|Posted on February 22, 2010 at 2:24 AM|
By Lori Culbert, Canwest Olympic Team February 21, 2010 8:02 PM
Denny Morrison of Canada cools down following his 9th place finish in the men's 1500-meter speedskating competition at Richmond, BC during the Winter Olympics. Photograph by: John Mahoney, Canwest News Service
VANCOUVER — As the nation collectively held its breath Saturday — in anticipation that Denny Morrison might bring Canada another medal — there were more than a dozen members of his family also feeling that tension in the stands at the Richmond Olympic Oval.
Morrison, of Fort St. John, B.C., had not reached the podium earlier in the week, after disappointing finishes in the 5,000- and 1,000-metre events, but the 1,500 metres is his strongest race. At one time, he held the world record.
The packed crowd at the oval erupted in frantic applause for all four Canadian speedskaters, but the loudest support came for Morrison. “You can do it!” a spectator hollered just before the starter’s whistle blew. When the scoreboard flashed that Morrison was in second place mid-race, the building went berserk. Canadian flags gyrated, and fans hooted with glee.
But the oval fell silent when he flew across the finish line in fifth. Morrison’s brother Jay, himself a competitive speedskater, buried his head in his hands in disbelief. The night would end with the home-province medal hopeful in ninth place.
Morrison, just 24, skated dejectedly around the oval’s practice track a few times, not acknowledging supporters in the crowd, lost in thought about what had gone wrong. It was a repeat of the 1,000-metre race, which left him frustrated — but his mother Carol proud that her son was trying his best.
“To us he looked great. He looked like he was having a really good solid race. You’re disappointed for him, certainly not in him,” she said. “You couldn’t be prouder. You even feel pride in the way he has to hold his head and go on.”
That pride is shared by the hundreds of people who came to Vancouver and Whistler, B.C., to support their son, daughter, husband, wife, nephew, niece, grandchild — or even their parent.
When 28-year-old Marc Kennedy looks into the crowd at the packed Vancouver Olympic Centre,......We’ll love him no matter what, but we want him to win.”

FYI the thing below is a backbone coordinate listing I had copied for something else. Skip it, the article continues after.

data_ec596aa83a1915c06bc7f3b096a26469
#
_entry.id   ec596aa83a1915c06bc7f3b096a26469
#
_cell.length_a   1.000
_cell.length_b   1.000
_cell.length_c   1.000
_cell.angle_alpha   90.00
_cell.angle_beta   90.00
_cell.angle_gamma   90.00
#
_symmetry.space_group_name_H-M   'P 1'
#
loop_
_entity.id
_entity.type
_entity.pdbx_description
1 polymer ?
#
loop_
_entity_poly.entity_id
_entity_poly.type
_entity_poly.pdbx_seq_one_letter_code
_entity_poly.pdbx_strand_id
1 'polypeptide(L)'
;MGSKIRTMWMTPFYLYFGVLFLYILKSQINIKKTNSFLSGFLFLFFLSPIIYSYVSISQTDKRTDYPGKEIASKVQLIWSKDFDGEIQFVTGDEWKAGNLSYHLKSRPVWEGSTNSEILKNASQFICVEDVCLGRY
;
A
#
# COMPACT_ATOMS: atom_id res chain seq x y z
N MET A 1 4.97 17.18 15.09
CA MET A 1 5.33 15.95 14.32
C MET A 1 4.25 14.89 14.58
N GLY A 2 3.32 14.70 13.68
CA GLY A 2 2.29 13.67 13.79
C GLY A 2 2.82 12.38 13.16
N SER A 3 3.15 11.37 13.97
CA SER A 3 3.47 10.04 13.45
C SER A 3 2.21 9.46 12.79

The nerves also kick in for Carol Morrison, who shlepped her three kids back and forth to practices and competitions for two decades.
“There’s a feeling of helplessness. You’re confident, you know your child is ready, but on any given day you don’t know what will happen,” she said.
And the pressure is high, unlike in Turin where a young Morrison was competing in his first Olympic Games. He was expected to medal here, in his home province, and has one more chance in the team pursuit next weekend.
The Morrisons try not to think too much about the possibility of a family member winning an Olympic medal on home ice.
“You start to think like that, but then think, ‘Oh no, I don’t want to jinx him,’ ” older sister Julie said. “You want him to medal, but you really just want him to skate his best.”
Big brother Jay — who had his appendix removed last summer and failed to qualify for the Olympics — watches Denny’s races with a technical eye, and can detect fraction-of-a-second subtleties that go unnoticed by others. “When he races well, I know,” Jay said. “And it’s hard for me when he doesn’t race well.”
It was clear Denny did not think he had skated well Saturday, as he forlornly told reporters post-race that he didn’t know why but he had “exploded” in the final lap around the oval, loosing his momentum.
There were a dozen other Morrison relatives in the stands for Saturday’s race — from Newfoundland, Ontario, Alberta and B.C. — to root for Denny.
“He loves people in the stands . . . it seems special that all these people have come to watch,” Jay said. “Denny is a great competitor. That kind of thing feeds the beast.”
And, besides, all those friendly faces are around after the race, to either help you celebrate or cheer you up.
“In either situation or scenario, here they are,” Jay said.
With a file from George Johnson, Canwest Olympic Team
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